In contrast, a glass sheet having a nominal thickness of 1/8 inch (3 millimeters), which is considered easier to fracture, passed the scribing test even with the scribe marks 0.05 millimeters deep. The latter glass sheet that passed the test was quenched while supported on a composite shaped glass sheet supporting apparatus comprising a rigid apertured serrated metal rail 3 millimeters thick and about 16 millimeters high reinforcing a series of bar portions of Synthane G-7 -- 3 millimeters thick and 19 millimeters high disposed with their serrated upper edges 3 millimeters above the upper edge of the metal rail.

Further tests under production conditions producing a commercial part using air form apparatus provided with a shaped glass sheet supporting apparatus composed exclusively of an apertured, serrated rigid metal rail that contacted the glass sheet during quenching as in the prior art compared to air form apparatus provided with the composite metal-reinforced non-metallic glass engaging bar portions as in the embodiment of the present invention described herein showed a rate of breakage frequency of 15 to 1, with the apparatus modified according to the present invention providing less incidence of breakage.

The foregoing description represents a preferred embodiment of the present invention. It is understood that various changes may be made without departing from the gist of the invention as defined in the claimed subject matter that follows. Suffice it to say that the gist of the present invention comprises a relatively rigid reinforcing member that is formed of metal so as to be able to provide sufficient reinforcement of the non-metallic bar portions that engage the glass sheet during the cooling thereof following its shaping by the air form apparatus. The non-metallic bar extends a short distance above the relatively heavy, high thermal capacity, metal rail which reinforces the non-metallic bar throughout its length but not throughout its entire width.

The reinforcing metal rail 46 and the non-metallic bar 48 are disposed in side by side relationship so that only a small portion of the width of the non-metallic bar that engages the glass sheet is not reinforced by the relatively rigid metal rail and the metal rail 46 is disposed sufficiently below the supported glass sheet as to maintain the glass sufficiently spaced from the metal throughout the cooling operation so that the relatively slow cooling of the reinforcing metal of the shaped glass sheet supporting apparatus does not unduly influence the rate of cooling of the glass sheet in alignment therewith.

Patent Citations
Cited PatentFiling datePublication dateApplicantTitle
US3250246 *Nov 25, 1964May 10, 1966Pittsburgh Plate Glass CoThermal reservoir type work support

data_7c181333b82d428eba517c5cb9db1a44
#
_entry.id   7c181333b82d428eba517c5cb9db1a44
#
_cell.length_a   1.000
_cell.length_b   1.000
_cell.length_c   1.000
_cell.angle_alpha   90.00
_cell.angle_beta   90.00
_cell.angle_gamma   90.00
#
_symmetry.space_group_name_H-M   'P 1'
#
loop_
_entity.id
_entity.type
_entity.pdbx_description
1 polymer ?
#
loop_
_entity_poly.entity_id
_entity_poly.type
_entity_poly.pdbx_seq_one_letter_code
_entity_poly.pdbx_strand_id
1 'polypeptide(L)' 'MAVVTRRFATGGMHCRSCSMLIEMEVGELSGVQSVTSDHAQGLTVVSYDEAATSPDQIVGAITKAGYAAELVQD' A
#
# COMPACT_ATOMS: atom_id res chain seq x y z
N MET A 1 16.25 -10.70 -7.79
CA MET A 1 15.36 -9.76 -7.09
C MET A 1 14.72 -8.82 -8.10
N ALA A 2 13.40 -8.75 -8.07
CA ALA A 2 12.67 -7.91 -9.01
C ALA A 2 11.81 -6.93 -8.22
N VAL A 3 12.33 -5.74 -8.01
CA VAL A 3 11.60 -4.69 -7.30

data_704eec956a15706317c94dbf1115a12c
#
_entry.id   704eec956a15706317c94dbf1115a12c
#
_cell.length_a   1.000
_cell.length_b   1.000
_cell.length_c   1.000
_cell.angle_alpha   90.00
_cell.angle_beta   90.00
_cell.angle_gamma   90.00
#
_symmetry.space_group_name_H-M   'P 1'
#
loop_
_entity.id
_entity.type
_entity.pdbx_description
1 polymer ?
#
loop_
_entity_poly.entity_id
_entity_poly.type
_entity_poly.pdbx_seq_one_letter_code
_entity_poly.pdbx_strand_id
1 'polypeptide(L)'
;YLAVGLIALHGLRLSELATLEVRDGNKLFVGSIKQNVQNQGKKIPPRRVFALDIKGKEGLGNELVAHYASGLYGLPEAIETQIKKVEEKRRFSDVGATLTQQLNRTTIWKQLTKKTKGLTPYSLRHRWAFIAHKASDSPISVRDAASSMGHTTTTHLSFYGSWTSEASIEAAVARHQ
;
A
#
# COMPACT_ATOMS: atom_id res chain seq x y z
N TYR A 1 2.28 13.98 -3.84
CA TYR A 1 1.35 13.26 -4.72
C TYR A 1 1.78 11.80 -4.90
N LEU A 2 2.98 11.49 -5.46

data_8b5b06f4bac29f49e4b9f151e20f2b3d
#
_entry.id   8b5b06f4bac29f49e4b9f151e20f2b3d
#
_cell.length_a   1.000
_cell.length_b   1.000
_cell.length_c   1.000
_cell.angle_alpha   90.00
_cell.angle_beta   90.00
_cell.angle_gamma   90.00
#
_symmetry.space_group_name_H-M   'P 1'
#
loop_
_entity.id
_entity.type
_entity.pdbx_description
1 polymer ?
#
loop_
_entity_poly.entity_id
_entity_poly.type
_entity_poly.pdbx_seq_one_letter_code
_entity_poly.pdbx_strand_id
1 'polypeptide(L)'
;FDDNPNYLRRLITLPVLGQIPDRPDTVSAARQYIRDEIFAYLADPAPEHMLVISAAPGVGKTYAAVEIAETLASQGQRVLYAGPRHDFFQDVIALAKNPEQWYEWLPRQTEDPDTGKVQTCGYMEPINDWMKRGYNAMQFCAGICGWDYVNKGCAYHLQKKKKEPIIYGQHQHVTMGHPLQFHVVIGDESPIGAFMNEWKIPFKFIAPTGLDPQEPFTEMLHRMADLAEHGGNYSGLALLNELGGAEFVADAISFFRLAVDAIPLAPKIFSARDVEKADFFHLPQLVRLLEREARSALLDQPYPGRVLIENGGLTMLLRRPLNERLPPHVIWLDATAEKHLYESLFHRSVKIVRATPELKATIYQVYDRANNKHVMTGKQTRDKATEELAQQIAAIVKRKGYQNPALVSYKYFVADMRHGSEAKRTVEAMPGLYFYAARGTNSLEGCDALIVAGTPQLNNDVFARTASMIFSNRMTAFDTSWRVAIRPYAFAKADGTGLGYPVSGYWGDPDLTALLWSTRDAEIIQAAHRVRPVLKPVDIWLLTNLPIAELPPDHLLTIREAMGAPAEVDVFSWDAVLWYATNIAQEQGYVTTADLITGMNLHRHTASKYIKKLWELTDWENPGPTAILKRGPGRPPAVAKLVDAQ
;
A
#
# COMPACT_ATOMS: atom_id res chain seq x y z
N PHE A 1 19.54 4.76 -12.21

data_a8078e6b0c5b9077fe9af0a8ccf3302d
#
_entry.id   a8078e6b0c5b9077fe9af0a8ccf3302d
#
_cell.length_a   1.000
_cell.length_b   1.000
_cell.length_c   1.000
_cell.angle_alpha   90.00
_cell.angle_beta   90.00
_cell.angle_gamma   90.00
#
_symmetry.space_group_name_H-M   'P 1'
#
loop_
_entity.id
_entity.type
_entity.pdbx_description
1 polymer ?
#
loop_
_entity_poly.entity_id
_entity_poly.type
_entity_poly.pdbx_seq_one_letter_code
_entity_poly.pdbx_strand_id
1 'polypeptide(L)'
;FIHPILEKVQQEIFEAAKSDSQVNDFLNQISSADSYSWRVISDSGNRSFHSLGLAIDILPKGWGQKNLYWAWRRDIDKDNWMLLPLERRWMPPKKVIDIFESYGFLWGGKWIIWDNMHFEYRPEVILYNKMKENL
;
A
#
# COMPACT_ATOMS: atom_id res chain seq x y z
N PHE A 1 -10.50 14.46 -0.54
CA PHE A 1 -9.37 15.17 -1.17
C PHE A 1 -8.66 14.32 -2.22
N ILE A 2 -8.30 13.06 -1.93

Referenced by
Citing PatentFiling datePublication dateApplicantTitle
US4043784 *Jul 1, 1976Aug 23, 1977Ppg Industries, Inc.Soda-lime-silica, reusable mold, gravity sag bending
US4227908 *Jun 1, 1979Oct 14, 1980Ppg Industries, Inc.Shaping glass sheets by drop forming with sag control means
US4229199 *May 21, 1979Oct 21, 1980Ppg Industries, Inc.Shaping glass sheets by drop forming with differential vacuum release
US4229200 *Jun 1, 1979Oct 21, 1980Ppg Industries, Inc.Drop forming glass sheets with auxiliary shaping means
US4233049 *Jun 1, 1979Nov 11, 1980Ppg Industries, Inc.Method and apparatus for shaping glass sheets by drop forming
US4263035 *Nov 7, 1978Apr 21, 1981United Glass LimitedPolyimide deadplate for making glassware
US4280828 *Mar 30, 1979Jul 28, 1981Ppg Industries, Inc.Shaping glass sheets by drop forming with pressure assist
US4300935 *Mar 7, 1980Nov 17, 1981Ppg Industries, Inc.Shaping glass sheets by drop forming with improved sag control
US4470837 *Nov 22, 1982Sep 11, 1984Ppg Industries, Inc.Split ring-like support member of adjustable length for shaping glass sheets
US4525196 *Aug 24, 1984Jun 25, 1985Ppg Industries, Inc.Glass sheet handling devices
US4539031 *Jan 30, 1984Sep 3, 1985Ppg Industries, Inc.Apparatus for press shaping hot glass sheets
US4556407 *Aug 2, 1984Dec 3, 1985Ppg Industries, Inc.Tempering ring with pivoting glass sheet support member
US4556408 *Aug 2, 1984Dec 3, 1985Ppg Industries, Inc.Dual ring segmented block tempering ring
US4661142 *Oct 28, 1985Apr 28, 1987Saint-Gobain VitrageFrame for supporting a glass sheet during tempering
US5069703 *Oct 2, 1989Dec 3, 1991Saint-Gobain VitrageCovering for the tempering of glass
US5135560 *Jun 13, 1991Aug 4, 1992Ford Motor CompanyGlass sheet support ring
US5383950 *Oct 4, 1993Jan 24, 1995Ford Motor CompanyApparatus for supporting a glass sheet during a tempering process
EP0186529A1 *Oct 28, 1985Jul 2, 1986Saint Gobain Vitrage InternationalFrame for supporting a sheet of glass during tempering
EP0312439A1 *Oct 11, 1988Apr 19, 1989Saint-Gobain Vitrage InternationalImprovements in or relating to tempering glass
EP0312441A1 *Oct 11, 1988Apr 19, 1989Saint-Gobain Vitrage InternationalTempering glass
Classifications
U.S. Classification65/348, 65/374.14, 65/107, 65/287, 65/114, 65/374.11
International ClassificationC03B25/08, C03B35/14, C03B23/025, C03B27/044
Cooperative ClassificationC03B25/08, C03B35/14, C03B27/0442, C03B40/005, C03B27/0413, C03B23/0252
European ClassificationC03B27/044B, C03B40/00F, C03B27/04B, C03B25/08, C03B35/14, C03B23/025B